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Another high-level N. Hempstead staffer departing from town

North Hempstead Town spokeswoman Carole Trottere said she

North Hempstead Town spokeswoman Carole Trottere said she will stay on as a consultant. Credit: Town of North Hempstead

Carole Trottere, communications director for the Town of North Hempstead, will retire near the end of the month from her job as the town’s chief spokeswoman.

Trottere, 63, of East Setauket, started in the town in 2014. Her last day is Dec. 27.

“I’ve been doing public relations since the late 1990s. . . . I just want a quiet life,” Trottere said of her upcoming retirement. “I really enjoyed working with so many people in the town. I’m going to miss the people here.”

While the town searches for her replacement, Trottere, whose annual salary is $120,573, said she has agreed to serve as a consultant, though a contract has yet to be finalized.

“I was not accepting Carole’s retirement until she agreed to stay on as a consultant,” Supervisor Judi Bosworth said Friday in a statement. “Carole has done such an amazing job as director of communications. All of our Town residents have benefited from her unique ability to communicate what is happening in our Town.”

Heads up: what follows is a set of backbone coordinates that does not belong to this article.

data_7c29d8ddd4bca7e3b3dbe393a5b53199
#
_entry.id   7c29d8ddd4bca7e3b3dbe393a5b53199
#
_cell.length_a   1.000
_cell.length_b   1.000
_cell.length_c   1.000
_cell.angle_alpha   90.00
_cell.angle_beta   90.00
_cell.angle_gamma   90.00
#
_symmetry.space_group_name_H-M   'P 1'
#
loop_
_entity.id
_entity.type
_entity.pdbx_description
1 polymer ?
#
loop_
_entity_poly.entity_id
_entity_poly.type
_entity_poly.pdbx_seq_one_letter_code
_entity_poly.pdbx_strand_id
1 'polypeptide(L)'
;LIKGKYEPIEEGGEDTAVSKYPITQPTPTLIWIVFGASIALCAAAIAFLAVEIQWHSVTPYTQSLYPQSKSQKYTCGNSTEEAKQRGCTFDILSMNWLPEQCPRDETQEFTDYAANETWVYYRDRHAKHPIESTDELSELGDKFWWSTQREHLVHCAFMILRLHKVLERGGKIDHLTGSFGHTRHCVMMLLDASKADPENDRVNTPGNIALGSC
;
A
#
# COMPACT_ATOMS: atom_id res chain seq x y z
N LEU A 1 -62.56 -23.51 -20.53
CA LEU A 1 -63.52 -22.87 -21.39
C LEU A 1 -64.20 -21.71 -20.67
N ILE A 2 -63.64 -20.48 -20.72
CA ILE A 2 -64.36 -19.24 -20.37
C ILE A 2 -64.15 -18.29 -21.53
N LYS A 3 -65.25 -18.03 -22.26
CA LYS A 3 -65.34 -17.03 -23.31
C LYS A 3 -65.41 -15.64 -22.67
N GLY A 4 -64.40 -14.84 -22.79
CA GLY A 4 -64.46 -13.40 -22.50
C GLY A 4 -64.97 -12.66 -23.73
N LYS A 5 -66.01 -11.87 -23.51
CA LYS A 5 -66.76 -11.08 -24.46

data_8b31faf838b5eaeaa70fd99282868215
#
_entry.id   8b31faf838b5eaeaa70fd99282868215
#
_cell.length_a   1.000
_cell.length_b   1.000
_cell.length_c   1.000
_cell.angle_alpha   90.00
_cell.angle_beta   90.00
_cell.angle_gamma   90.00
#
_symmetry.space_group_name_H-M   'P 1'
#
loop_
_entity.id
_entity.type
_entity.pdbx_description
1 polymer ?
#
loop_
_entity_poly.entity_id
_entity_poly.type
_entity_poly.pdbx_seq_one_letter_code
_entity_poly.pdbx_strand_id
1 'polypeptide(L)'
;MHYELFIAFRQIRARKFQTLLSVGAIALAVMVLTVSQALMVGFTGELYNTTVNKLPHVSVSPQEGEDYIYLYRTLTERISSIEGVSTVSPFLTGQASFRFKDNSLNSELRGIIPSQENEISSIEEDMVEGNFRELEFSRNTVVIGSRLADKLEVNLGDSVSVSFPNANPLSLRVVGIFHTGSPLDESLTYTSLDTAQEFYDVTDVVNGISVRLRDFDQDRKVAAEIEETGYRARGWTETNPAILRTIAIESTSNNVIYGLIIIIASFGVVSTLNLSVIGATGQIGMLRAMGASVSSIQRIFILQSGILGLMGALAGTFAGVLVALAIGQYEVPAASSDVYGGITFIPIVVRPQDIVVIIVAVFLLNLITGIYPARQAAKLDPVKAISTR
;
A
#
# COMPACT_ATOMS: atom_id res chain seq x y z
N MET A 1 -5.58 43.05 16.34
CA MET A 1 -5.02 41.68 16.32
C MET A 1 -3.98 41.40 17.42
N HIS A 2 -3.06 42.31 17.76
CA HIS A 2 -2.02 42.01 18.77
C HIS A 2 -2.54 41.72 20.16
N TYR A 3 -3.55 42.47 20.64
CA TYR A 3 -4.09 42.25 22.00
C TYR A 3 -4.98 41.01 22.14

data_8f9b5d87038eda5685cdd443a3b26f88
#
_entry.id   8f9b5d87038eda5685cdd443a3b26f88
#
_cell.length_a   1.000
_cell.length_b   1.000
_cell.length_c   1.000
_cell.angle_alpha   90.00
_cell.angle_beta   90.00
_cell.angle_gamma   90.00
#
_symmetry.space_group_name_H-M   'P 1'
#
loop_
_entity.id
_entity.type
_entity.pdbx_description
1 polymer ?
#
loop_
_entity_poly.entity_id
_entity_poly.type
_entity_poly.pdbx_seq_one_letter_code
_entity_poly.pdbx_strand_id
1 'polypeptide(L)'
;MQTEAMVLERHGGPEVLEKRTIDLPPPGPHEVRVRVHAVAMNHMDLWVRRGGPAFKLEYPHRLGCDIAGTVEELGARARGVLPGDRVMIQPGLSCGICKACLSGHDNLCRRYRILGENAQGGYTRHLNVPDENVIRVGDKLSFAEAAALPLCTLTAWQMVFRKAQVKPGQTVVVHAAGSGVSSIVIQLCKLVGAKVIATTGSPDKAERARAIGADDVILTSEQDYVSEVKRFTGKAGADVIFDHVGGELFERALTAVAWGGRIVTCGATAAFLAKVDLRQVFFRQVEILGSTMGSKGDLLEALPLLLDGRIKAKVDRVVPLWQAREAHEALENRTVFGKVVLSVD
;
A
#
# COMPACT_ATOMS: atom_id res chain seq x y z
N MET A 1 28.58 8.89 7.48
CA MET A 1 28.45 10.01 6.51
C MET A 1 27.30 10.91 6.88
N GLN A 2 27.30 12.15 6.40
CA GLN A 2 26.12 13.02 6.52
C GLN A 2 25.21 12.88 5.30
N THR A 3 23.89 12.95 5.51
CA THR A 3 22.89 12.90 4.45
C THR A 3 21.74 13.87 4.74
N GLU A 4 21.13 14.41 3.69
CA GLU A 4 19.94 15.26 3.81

Trottere’s announcement makes her the most recent town official to leave a high-level position, one month after the resignation of Robert Lange, who had been executive director of the town’s Solid Waste Management Authority.

Since December 2018, more than one-third of North Hempstead’s department heads and senior staff have left their jobs, including the highway superintendent, who quit in July, four months after taking the position.

The positions for public works commissioner and highway superintendent remain vacant. Both departments are being led by acting chiefs.

Since Aline Khatchadourian left in January, the job of deputy town supervisor was never filled. Town Attorney Elizabeth Botwin was replaced by Leonard Kapsalis, and Arnyce Foster-Hernandez took over the town’s Department of Parks and Recreation after Jill Weber’s retirement.

Bosworth, who declined to comment Friday on the unusually high turnover, said in October that the town has a “great staff” and that turnover in government is common.

“People move on to other opportunities and challenges and others chose to retire,” Bosworth said in a statement then. “We’ve had a little of both here. . . . It’s part of life and of running a government with 419 full-time employees.”

A job posting on the town website described the communications director position as one that “will create, implement and direct the communications strategy” for 220,000 residents, nine elected officials and a dozen town departments.

With Trottere’s departure, the town has one remaining spokeswoman, Rebecca Cheng.

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